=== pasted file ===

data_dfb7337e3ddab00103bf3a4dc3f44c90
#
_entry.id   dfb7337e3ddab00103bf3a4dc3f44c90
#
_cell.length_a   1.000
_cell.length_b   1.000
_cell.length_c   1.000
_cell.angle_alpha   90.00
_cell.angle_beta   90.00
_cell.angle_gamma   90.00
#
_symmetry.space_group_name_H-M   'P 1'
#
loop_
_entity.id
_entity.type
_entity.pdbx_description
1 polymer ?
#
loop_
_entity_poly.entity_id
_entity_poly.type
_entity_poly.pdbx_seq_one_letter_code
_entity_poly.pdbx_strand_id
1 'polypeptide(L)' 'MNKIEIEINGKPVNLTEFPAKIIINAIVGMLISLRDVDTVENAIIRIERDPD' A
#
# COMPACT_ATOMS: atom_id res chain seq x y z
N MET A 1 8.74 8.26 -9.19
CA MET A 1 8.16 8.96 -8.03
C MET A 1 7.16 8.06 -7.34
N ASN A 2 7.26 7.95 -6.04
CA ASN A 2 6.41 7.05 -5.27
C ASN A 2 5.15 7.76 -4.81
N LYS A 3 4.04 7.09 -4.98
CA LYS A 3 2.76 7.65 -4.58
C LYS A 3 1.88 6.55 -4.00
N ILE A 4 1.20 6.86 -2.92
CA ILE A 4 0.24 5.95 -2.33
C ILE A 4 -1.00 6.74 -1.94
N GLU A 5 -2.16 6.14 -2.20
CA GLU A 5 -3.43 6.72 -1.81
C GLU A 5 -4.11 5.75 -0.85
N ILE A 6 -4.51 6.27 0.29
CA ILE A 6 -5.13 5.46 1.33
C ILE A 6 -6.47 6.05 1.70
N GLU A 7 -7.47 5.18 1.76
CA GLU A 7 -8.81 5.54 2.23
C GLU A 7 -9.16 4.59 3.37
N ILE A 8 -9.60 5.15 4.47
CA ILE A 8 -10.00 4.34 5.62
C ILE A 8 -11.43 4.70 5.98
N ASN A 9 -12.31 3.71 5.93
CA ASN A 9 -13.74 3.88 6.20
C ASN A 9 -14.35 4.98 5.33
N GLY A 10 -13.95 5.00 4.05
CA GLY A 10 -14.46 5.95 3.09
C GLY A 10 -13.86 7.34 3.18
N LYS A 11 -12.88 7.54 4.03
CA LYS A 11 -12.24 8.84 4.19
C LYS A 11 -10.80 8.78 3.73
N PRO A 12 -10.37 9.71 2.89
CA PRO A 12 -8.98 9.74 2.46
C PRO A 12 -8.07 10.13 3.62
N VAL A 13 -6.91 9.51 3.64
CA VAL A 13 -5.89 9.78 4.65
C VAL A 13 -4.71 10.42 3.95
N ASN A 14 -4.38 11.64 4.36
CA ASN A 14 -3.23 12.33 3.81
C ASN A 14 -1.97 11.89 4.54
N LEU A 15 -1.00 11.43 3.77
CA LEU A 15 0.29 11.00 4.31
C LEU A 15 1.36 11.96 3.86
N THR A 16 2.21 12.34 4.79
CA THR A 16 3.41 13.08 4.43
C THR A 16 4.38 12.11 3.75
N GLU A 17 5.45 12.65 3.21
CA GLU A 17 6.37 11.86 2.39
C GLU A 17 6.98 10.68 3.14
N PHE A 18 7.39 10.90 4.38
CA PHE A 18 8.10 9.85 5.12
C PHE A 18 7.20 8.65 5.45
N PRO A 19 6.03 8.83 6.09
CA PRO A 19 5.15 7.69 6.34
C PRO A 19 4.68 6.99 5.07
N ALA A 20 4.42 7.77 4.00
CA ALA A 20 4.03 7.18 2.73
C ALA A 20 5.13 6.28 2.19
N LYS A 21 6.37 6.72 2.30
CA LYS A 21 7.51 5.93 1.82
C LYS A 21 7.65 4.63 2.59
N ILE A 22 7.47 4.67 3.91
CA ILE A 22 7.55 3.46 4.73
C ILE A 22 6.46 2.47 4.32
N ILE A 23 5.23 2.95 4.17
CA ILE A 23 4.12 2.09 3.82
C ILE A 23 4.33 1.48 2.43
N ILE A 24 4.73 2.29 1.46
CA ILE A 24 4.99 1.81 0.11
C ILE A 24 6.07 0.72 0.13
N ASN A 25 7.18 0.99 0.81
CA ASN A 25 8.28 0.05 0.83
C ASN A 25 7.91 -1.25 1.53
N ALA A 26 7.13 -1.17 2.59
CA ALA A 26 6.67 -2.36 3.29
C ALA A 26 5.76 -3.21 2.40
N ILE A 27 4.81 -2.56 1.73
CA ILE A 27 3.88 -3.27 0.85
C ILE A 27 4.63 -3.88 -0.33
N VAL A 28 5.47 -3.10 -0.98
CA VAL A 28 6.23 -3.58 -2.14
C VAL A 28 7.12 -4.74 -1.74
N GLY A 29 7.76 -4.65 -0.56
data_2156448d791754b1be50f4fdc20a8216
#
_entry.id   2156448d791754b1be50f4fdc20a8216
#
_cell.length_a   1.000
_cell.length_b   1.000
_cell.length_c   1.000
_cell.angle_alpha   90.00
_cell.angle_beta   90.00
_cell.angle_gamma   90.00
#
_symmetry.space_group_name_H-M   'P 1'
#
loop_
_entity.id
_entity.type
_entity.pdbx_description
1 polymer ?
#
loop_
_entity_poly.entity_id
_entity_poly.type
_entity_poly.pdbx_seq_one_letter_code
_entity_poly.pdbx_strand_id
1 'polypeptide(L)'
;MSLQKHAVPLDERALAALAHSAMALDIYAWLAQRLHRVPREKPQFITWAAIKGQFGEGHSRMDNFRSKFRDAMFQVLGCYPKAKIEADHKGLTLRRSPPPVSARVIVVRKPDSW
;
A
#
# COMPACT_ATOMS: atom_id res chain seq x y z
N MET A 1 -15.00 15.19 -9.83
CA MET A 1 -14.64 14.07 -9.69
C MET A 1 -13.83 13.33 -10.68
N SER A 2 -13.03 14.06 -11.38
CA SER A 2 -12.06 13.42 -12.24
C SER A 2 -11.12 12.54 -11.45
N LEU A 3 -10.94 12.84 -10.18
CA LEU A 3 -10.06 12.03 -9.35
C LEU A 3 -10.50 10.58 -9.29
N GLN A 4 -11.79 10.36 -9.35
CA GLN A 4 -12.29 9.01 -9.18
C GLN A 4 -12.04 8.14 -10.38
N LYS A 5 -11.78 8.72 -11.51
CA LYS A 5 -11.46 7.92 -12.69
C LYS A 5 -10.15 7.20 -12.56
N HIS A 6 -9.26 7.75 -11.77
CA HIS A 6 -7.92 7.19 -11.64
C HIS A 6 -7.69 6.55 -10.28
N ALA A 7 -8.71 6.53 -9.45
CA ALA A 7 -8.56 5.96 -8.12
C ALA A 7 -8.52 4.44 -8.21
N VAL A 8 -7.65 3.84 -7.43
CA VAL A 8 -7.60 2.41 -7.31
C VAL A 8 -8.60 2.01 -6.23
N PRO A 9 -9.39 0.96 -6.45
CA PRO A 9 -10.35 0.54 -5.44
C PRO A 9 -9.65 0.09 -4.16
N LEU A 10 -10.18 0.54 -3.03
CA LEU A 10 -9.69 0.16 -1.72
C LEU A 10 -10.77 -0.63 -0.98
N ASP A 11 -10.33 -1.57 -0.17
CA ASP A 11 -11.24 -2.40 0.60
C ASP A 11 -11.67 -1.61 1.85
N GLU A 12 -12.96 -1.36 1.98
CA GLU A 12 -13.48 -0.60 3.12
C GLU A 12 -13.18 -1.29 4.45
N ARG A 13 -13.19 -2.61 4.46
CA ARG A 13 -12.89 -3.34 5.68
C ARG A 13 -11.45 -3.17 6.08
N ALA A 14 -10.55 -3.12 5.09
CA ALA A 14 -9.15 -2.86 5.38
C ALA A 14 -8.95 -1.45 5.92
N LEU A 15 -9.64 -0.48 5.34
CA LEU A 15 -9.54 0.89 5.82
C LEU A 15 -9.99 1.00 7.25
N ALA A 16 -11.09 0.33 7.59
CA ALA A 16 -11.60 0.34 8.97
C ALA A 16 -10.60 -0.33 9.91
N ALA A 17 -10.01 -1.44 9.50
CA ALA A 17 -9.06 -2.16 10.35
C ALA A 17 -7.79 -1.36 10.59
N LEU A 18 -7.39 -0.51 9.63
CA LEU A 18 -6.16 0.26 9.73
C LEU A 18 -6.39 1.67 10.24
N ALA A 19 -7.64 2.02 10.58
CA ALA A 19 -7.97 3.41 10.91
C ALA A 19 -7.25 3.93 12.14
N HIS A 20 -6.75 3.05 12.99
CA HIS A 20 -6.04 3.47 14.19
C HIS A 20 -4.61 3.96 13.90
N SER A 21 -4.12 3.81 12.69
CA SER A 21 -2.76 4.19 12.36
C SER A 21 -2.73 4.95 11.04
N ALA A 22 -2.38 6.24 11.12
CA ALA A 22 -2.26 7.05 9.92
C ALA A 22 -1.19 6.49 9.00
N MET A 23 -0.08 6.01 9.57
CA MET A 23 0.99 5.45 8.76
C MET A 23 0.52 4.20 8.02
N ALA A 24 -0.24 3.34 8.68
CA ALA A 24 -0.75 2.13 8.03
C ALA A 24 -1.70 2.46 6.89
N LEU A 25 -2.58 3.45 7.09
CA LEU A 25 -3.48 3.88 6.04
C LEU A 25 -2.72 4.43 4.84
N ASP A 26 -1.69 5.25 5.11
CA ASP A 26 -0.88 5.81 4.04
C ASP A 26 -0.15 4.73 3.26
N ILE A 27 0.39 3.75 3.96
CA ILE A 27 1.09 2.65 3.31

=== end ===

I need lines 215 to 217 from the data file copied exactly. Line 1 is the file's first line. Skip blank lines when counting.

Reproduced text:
N LEU A 25 -2.58 3.45 7.09
CA LEU A 25 -3.48 3.88 6.04
C LEU A 25 -2.72 4.43 4.84